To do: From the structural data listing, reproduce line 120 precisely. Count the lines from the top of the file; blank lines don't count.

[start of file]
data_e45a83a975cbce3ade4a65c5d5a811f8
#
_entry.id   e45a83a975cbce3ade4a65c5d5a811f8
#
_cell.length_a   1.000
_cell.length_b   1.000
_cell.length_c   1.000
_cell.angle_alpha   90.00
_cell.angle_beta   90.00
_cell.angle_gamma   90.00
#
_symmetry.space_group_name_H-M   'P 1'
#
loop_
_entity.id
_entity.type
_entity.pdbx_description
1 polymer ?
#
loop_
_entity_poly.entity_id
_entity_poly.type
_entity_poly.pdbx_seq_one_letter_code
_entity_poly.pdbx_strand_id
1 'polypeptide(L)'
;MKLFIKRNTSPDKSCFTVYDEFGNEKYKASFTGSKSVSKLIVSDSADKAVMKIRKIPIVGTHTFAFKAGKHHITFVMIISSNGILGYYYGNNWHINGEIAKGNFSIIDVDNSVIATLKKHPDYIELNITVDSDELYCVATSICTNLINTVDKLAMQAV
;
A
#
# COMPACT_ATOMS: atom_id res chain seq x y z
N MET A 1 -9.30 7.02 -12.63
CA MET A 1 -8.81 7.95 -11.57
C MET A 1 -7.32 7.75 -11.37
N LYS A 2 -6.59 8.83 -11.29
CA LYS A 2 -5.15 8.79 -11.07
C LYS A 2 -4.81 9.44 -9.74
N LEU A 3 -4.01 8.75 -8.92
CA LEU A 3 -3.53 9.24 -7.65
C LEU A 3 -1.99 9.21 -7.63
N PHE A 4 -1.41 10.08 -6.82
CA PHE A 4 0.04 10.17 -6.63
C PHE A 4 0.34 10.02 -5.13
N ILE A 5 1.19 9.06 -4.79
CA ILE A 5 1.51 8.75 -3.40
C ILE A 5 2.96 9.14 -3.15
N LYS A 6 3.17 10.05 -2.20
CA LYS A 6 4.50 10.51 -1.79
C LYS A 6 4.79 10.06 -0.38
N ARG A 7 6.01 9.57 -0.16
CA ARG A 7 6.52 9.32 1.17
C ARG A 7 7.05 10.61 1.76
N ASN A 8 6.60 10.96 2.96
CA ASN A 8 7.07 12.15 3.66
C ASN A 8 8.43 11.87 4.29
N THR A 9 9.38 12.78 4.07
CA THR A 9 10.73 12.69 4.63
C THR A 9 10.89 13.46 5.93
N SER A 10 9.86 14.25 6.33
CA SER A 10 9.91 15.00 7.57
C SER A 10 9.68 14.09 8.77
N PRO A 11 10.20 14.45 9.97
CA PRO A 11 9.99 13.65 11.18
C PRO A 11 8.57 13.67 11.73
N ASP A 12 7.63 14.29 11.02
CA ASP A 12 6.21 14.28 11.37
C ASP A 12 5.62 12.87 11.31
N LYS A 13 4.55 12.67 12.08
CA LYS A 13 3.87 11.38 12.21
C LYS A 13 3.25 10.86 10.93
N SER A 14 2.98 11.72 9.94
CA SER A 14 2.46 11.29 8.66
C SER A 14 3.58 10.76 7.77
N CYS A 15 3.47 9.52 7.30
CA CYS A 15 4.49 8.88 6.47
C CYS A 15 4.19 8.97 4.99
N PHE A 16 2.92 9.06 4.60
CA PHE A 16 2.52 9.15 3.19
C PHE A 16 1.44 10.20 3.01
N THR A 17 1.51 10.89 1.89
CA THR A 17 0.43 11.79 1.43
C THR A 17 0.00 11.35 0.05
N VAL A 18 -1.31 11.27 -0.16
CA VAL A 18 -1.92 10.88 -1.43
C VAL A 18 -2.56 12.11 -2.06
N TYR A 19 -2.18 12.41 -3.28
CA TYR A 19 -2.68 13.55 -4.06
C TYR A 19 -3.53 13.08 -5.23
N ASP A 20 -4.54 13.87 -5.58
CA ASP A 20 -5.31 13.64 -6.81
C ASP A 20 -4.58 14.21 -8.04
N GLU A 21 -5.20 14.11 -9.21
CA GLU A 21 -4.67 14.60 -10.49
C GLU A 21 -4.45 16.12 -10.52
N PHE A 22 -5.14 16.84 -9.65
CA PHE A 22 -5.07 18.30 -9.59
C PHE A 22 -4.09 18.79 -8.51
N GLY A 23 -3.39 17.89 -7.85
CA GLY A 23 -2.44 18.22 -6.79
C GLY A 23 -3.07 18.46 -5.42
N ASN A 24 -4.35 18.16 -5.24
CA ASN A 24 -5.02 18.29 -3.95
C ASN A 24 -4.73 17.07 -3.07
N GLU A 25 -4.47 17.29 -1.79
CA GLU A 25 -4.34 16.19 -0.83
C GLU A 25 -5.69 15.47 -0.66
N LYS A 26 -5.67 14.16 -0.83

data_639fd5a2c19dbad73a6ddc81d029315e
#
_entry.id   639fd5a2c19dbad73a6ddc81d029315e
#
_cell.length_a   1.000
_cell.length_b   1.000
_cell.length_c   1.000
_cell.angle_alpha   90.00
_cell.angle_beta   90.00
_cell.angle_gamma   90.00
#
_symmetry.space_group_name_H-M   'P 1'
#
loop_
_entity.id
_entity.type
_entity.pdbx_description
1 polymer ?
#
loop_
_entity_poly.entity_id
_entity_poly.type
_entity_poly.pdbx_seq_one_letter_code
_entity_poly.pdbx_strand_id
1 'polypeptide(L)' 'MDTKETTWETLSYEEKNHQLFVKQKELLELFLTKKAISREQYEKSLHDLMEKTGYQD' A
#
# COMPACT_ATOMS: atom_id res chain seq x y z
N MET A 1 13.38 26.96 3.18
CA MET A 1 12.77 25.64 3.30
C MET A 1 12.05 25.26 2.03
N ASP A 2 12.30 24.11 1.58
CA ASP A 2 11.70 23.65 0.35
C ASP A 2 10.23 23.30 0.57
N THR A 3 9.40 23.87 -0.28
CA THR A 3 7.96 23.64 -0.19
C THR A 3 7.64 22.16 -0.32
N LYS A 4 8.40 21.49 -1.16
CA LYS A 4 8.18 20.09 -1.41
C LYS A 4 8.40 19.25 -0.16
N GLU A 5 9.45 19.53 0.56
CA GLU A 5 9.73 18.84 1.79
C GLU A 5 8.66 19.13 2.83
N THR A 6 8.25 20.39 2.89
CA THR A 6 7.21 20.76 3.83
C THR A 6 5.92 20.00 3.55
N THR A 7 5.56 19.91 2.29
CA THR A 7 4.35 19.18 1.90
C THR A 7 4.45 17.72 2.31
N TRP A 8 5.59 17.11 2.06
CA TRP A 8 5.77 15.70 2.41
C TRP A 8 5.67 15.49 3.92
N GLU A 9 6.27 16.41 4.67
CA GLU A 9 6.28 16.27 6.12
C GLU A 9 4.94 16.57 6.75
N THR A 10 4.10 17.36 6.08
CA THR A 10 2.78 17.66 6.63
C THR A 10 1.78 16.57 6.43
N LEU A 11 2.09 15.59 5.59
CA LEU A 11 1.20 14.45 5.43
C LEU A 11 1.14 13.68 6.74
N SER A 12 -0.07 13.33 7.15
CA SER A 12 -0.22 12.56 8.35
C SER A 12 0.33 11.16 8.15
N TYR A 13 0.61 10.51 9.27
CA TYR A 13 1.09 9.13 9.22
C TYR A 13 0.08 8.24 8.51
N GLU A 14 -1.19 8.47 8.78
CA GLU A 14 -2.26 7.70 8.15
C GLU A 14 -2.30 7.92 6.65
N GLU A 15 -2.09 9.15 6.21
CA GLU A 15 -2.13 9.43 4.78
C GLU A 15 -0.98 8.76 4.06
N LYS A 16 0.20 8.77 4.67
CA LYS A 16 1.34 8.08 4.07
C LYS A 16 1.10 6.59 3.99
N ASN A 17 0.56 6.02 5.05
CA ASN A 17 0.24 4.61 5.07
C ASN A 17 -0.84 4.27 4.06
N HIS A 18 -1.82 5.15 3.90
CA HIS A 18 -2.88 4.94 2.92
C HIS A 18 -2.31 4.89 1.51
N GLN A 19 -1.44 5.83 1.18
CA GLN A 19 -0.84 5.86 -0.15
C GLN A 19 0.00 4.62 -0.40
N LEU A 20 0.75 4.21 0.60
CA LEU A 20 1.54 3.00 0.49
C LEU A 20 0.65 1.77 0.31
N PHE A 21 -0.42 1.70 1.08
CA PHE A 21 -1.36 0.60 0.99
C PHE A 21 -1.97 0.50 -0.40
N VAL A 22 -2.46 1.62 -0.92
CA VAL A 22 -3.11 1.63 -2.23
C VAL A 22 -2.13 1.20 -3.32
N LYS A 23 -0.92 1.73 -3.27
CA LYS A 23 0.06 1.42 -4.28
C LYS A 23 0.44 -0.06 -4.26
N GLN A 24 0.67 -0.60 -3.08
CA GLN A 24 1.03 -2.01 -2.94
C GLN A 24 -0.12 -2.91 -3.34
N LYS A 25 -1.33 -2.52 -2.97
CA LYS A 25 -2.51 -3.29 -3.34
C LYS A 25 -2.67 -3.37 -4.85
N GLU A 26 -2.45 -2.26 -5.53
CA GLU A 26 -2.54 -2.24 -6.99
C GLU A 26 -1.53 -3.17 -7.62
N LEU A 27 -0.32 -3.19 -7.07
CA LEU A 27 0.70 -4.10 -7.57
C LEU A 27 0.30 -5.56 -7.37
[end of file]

loop_